4. Potty problems: This is so personal and probably not something friends want to read – so just skip this one!  For other cancer patients who may be suffering with diarrhea or constipation you are probably DESPERATE for help.  I know how that desperation feels so I am going to tell you some secrets.  The best treatments for this include: the first secret is a good doctor or nurse will ask about your bowel movements.  There isn’t a drug used to treat cancer that doesn’t cause either diarrhea or constipation – welcome to your new life.  Second, treat this symptom – don’t just endure it.  I have tried to endure and it really messes up life more because you feel rotten and don’t want to leave the house.  When you leave the house you are at risk of getting stuck in a public restroom with a real issue.  NO BUENO!  For constipation: Be sure you are drinking enough water; I have read you should divide your body weight in pounds by half and drink that many ounces of water each day.  An over the counter stool softener for constipation is a good idea.  There is also a solution at your local drug store for severe constipation – a bottle of Magnesium Sulfate which is kept near other constipation remedies.  For less than $2 you can have a drink (at least ½ the bottle) and within hours things get moving.  For diarrhea: this is another issue all together.  The best trick I have is something I learned from a nutritionist at Cancer Treatment Centers of America.  She taught me that a banana with a citrus in a smoothie along with pectin can bulk up what is in your intestines and correct the problem. (Try some pineapple, a banana, pectin and almond milk/coconut water.)  Also, make sure the bacteria in your gut are healthy – add culterelle or something similar to your daily pill popping regimen.  If this doesn't solve your issue - keep searching for a solution. Problems in the bathroom are aweful.  OK – ENOUGH POTTY TALK.  But before you use any of these treatments TALK TO YOUR DOCTOR – they need to be aware of your side effects and you want to be sure there won’t be any negative or dangerous interactions with other medications you are taking.
I have found the best way to manage side effects is to keep track of them so you know when they are hitting you, if they are getting better or worse from one treatment to the next, and to figure out what is working and what isn’t working.

Just don’t suffer through side effects, this is an issue that caregivers can help with a great deal because cancer patients might be too overwhelmed to remember and talk about side effects.  A cancer patients body is doing enough work fighting cancer, processing chemo and coping with the emotional components of their illness.  Side effects can really bring you down because a cumulative effect and there are usually solutions to the side effects.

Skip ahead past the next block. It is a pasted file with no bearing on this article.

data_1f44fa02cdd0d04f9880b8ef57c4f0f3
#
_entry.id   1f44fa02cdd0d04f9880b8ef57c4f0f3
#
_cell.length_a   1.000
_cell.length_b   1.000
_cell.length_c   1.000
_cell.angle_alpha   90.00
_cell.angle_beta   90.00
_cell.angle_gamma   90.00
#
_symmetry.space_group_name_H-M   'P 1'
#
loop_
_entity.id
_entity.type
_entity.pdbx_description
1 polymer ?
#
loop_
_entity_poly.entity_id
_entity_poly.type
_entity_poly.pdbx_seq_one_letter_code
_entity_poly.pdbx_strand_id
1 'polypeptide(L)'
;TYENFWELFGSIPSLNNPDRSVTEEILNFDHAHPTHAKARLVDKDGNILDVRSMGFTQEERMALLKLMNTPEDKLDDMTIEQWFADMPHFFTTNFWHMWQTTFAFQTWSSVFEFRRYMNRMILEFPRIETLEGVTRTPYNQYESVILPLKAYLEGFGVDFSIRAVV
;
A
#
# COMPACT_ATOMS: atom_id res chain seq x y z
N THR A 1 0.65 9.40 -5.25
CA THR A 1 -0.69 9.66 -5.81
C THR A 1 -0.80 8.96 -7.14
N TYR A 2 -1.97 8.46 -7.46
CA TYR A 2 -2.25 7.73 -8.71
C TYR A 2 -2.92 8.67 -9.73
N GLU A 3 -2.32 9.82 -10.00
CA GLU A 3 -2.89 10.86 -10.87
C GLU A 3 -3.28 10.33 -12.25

You can’t survive beautifully when you are suffering more than you must.


Wednesday, June 24, 2015

The chemistry behind cancer

As I am starting the next phase of chemo treatments and have new biopsy reports back it is a great time to clarify some of the logic behind this crazy cancer care.
When I was diagnosed with breast cancer originally back in 2006 I was very young, only 30 years old.  I had 3 children, the first was born before I turned 26 and I breastfed all 3 children – so, in spite of having children and breastfeeding (two factors that decrease likelihood of breast cancer) I still got it, and very young.
While doctors can get a pretty good idea of whether you have cancer or not, positive confirmation is done through analysis of cells.  So, the biopsy is the definitive determination of whether you have cancer and what type of cancer you have.  Additionally, they test breast cancer cells to understand which elements may be feeding the cancer growth.  Three key elements are tested.  The first 2 test the amount of hormones, estrogen and progesterone, present in the cancer.  The outcome is referred to as being estrogen or progesterone positive or negative.  Positive = the cancer feeds off of that hormone.  The third element test for a protein called human epidermal growth factor receptor 2 (HER2), which promotes the growth of cancer cells.  Again, positive means that the cancer feeds on this protein. About 1 of every 5 breast cancers has a gene mutation that makes an excess of the HER2 protein. HER2-positive breast cancers tend to be more aggressive than other types of breast cancer. (mayoclinic.org)
So, you may hear about a breast cancer that is triple positive, triple negative, hormone negative and Her 2 positive or hormone positive and HER2 negative.  My cancer was triple positive – estrogen, progesterone and HER2 all assisted in the growth of my cancer.  This is a very aggressive form of breast cancer and, until targeted HER2 therapies were developed, was very deadly.  With the discovery of Herceptin in 2006 for non-metastatic breast cancer and now Perjeta which was FDA approved in Nov. 2014, the prognosis is significantly better.
Wanna geek out? See the Herceptin timeline here. See the timeline of other Genentech drugs, including Perjeta here.
In 2011 when I was diagnosed with metastatic breast cancer the cancer had spread to my spine and sternum.  A biopsy was done, which confirmed that the cancer cells originated from breast cancer.  So, while the cancer was making a home on the bones, it is still breast cancer.  This is true of any metastatic cancer.  It is still the cancer of the original site, whether breast, skin, colon, lung etc.  But, it has spread to a distant site, which is what makes it metastatic. 
The 2011 biopsy of my spine showed the tumor to be hormone positive by HER2 negative.  So, the treatment I had previously for the HER2 protein was effective. 
In 2014 I had a lymph node in my stomach with cancer activity.  That biopsy revealed the cancer was again triple positive, so we added the Herceptin and Perjeta back into the regimen.